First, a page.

Ecosystem effects of non-native earthworms in Mid-Atlantic deciduous forests
In many mid-Atlantic forests where both native and non-native earthworms exist, it is the non-native species that are the dominant component of the soil macrofauna. Few earthworm ecology studies, however, focus attention on these forest systems in order to determine the relative ecological roles and potential interactions of the native and non-native earthworms. In a series of field samplings and experimental manipulations we collected data on the effects of earthworms on below-and aboveground ecosystem processes. Earthworm abundance and the ecological processes measured were dynamic in space and time across the range of study sites. Leaf litter decay rates doubled at sites that had abundant non-native earthworms. Earthworms also altered the abundance of soil fungi, the activity of extracellular enzymes, soil respiration, and the growth of tree seedlings but the effects varied among sites depending on differences in land-use history and forest age. Red oak seedling growth was less at sites that had abundant earthworms but tulip poplar and red maple seedlings grew equally well with and without abundant earthworms. These preliminary results suggest that non-native earthworms have significant ecosystem effects, even in forests where native earthworms still occur. Land use history, however, plays an important role in determining what those effects will be, and these effects are likely to be dynamic, depending on the abundance of non-native earthworms.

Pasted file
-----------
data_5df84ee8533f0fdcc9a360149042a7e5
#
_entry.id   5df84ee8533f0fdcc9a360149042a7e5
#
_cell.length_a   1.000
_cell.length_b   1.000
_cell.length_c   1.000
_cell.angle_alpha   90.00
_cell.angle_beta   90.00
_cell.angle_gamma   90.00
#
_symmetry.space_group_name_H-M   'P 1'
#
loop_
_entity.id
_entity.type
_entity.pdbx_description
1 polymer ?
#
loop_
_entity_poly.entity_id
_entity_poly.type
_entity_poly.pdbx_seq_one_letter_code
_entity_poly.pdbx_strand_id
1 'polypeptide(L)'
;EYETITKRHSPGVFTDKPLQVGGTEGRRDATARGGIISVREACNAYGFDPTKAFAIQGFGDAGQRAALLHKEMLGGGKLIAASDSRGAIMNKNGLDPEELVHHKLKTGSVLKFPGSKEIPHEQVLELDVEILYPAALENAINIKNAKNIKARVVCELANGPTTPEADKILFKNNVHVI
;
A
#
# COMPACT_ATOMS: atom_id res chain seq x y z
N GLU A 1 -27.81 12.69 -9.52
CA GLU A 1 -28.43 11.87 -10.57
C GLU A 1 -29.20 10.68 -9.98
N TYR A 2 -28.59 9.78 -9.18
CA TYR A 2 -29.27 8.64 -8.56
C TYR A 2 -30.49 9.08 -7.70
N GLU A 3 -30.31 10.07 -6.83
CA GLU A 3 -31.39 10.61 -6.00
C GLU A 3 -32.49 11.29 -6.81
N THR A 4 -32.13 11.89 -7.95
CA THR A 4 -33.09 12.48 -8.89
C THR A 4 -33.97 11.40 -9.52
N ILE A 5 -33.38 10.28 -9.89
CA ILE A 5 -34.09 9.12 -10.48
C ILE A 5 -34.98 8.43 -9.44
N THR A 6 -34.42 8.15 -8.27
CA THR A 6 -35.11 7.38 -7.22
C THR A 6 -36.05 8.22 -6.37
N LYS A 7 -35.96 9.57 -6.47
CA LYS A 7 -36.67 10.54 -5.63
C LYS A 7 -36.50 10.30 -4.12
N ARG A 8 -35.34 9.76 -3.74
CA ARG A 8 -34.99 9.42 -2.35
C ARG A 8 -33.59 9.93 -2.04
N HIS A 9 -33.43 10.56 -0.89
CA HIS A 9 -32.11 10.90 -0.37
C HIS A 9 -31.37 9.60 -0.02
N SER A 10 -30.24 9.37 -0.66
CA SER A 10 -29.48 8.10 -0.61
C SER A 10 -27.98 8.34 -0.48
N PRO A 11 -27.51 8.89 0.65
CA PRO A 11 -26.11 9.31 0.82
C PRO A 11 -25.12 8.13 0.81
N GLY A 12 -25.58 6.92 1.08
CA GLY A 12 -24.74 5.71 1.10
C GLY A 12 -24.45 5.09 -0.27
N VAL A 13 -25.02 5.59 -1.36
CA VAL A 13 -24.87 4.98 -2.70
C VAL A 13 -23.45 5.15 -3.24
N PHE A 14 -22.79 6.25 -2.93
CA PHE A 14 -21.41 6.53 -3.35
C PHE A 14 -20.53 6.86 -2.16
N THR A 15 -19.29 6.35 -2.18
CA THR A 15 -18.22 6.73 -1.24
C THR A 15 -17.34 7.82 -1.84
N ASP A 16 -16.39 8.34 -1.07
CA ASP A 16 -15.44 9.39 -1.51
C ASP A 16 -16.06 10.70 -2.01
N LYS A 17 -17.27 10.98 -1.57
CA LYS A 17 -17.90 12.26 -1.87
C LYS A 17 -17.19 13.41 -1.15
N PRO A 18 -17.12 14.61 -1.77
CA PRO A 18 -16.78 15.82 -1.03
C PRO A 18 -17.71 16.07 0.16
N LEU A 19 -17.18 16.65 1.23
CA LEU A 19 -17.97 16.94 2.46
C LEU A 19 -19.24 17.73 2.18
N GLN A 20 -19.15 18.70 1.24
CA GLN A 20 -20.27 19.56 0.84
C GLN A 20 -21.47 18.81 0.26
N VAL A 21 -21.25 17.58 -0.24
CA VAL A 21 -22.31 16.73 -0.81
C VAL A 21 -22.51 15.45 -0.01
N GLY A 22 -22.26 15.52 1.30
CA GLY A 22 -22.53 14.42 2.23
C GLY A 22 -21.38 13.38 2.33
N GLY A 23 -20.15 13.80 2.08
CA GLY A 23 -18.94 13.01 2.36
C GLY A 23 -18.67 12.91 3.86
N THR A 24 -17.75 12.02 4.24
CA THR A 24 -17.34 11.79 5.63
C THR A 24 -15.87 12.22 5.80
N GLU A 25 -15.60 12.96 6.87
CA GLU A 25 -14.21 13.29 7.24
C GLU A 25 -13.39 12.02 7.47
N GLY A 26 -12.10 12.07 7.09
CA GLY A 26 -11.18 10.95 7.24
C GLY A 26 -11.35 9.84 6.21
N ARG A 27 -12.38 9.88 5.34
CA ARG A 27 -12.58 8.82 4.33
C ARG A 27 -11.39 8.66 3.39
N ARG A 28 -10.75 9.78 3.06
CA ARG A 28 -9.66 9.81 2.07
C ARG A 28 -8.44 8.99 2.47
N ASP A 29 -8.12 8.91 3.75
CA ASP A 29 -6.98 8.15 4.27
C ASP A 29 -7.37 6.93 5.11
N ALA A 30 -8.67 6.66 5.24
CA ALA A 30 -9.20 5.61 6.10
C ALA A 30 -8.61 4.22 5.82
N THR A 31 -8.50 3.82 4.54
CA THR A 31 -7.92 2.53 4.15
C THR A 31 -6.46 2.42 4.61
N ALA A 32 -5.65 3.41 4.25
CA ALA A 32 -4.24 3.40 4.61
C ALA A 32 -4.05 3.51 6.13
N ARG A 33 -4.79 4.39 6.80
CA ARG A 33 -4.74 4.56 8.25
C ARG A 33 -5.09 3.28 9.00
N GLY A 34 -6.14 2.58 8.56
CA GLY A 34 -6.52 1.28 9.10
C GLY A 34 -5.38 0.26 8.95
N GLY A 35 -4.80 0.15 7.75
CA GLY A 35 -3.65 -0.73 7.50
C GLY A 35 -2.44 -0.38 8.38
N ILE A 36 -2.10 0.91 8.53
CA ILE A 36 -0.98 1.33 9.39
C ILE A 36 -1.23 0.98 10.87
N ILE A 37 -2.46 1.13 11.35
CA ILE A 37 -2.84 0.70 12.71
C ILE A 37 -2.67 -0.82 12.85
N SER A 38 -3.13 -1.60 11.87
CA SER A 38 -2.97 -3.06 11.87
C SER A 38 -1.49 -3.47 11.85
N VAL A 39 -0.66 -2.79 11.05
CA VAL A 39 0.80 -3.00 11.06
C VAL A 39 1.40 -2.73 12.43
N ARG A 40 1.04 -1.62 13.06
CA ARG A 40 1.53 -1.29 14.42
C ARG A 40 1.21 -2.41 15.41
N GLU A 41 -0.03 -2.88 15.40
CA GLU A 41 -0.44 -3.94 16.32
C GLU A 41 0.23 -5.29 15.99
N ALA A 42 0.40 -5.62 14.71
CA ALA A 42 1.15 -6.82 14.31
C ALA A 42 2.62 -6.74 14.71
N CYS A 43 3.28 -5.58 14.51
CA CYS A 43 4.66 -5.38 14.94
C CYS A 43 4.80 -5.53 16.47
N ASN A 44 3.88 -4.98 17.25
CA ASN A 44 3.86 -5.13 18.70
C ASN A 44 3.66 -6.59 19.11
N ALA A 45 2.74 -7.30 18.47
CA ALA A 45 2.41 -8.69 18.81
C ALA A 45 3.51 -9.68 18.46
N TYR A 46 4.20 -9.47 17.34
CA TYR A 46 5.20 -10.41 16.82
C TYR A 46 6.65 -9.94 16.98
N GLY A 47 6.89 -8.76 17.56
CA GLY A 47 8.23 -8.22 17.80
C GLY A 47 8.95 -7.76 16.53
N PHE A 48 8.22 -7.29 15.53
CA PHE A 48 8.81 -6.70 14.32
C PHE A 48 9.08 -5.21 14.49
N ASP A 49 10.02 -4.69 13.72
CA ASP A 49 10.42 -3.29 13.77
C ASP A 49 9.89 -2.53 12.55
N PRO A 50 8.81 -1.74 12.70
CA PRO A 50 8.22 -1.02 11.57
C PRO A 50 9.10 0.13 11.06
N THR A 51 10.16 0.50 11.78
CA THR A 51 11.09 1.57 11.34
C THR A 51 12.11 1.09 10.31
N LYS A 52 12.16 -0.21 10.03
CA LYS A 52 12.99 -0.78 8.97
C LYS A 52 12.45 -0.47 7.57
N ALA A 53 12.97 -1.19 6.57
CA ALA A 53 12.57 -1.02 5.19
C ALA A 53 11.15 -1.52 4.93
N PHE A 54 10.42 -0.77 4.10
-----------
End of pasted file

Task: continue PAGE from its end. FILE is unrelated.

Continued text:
Date of this Version
Szlavecz, Katalin; McCormick, Melissa; Xia, Lijun; Saunders, Jaclyn; Morcol, Taylan; Whigham, Dennis; Filley, Timothy; and Csuzdi, Csaba, "Ecosystem effects of non-native earthworms in Mid-Atlantic deciduous forests" (2011). Department of Earth, Atmospheric, and Planetary Sciences Faculty Publications. Paper 146.
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